Most schools are moving into the middle part of the school year which means that big state assessments will be coming up soon. Teachers have been preparing for testing all school year. I’m sure that educators, parents, and students are enjoying the holiday break from the hustle and bustle of the school year. When we go back to school in January, we’ll get back into the full swing of things!
Mid-year Assessments are Beneficial
January is that time of year when many students are given mid-year assessments to ensure that students are adequately moving toward the goals that have been set for them. The data from the assessments will provide teachers with information to use for planning instruction. Small group lessons and one-on-one sessions will provide students with targeted instruction to address their academic needs. Although mid-year testing can seem time consuming, valuable data can be collected about student progression and then shared with parents.
Teachers should begin to prepare and to talk to their students for state testing early in the year. Integrating test taking strategies into every day lessons provide students with opportunities to become comfortable with using the strategies on a regular basis. Provide visuals for test taking strategies. As a result, students will use these strategies beyond testing, which is truly the goal of education.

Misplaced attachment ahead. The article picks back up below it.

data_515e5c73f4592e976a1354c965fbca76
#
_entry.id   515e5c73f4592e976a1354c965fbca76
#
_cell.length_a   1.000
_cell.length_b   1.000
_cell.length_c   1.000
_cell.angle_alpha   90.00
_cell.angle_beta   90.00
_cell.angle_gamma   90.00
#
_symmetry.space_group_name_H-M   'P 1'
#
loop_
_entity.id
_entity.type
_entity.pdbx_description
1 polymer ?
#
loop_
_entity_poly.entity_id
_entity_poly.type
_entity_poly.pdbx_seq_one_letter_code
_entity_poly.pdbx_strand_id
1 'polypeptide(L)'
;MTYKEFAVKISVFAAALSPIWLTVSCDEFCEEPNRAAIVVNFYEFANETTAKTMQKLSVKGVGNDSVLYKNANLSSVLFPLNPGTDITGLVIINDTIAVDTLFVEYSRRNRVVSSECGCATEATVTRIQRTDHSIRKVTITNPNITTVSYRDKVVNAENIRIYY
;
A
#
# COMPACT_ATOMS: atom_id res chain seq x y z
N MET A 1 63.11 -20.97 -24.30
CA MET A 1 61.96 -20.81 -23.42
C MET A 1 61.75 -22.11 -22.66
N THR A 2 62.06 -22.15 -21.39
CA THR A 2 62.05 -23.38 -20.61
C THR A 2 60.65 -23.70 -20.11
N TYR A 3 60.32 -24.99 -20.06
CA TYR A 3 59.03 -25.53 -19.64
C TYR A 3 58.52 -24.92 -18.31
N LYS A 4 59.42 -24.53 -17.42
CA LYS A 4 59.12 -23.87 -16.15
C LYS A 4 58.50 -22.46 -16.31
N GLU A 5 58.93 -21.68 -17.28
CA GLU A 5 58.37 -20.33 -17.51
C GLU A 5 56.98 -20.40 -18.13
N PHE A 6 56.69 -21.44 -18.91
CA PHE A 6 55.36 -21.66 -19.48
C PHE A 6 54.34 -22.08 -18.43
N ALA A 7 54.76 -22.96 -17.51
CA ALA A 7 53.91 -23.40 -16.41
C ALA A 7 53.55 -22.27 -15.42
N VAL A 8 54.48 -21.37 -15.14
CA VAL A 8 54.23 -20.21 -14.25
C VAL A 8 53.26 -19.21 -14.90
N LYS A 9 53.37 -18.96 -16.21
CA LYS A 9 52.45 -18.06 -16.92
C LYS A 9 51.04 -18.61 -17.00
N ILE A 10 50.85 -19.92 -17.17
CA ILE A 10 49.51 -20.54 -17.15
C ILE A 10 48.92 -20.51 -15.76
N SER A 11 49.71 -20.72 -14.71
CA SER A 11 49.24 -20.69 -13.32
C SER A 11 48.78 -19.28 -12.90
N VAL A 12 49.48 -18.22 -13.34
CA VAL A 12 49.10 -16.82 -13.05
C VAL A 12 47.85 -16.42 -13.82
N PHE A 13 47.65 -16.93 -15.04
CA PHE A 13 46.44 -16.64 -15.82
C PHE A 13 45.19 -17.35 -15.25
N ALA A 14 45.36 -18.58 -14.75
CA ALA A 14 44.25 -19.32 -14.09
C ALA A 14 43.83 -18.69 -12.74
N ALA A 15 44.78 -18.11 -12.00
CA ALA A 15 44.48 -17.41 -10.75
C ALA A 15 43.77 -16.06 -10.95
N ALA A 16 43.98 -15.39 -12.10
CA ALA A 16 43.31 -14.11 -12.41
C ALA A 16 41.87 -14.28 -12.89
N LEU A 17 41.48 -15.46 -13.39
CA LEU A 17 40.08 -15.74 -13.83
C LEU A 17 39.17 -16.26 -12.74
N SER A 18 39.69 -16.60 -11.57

Get Parents Involved
Hold at least one parent session during the school year to give parents information about the state standards and strategies that can be used at home with their children. Parents can become the students in the class and participate in a lesson on the test taking strategies that their children are learning. Afterwards, parents can take a mock state test to give them a sample of what their children will face when it’s their turn. As a result, parents will better understand the strategies and be able to help their children at home. Additionally, tell parents about any testing dates early in the school year! The earlier parents know, the better. Informing them will help minimize the amount of absences on testing days.
We may not make always like testing, but it is inevitable. Therefore, we may as well prepare early to help students succeed.
Kimberly Y. is an eighteen-year experienced educator in Virginia. She’s educated students as a second grade teacher, librarian, and instructional coach. Currently, she is an administrator at an elementary school. She believes that children learn best through discovery and using hands on activities. Seeing the light bulb go off for students through quality instruction has been the driving motivation throughout her career!
How do you prepare your students and their parents/guardians for testing? Comment below!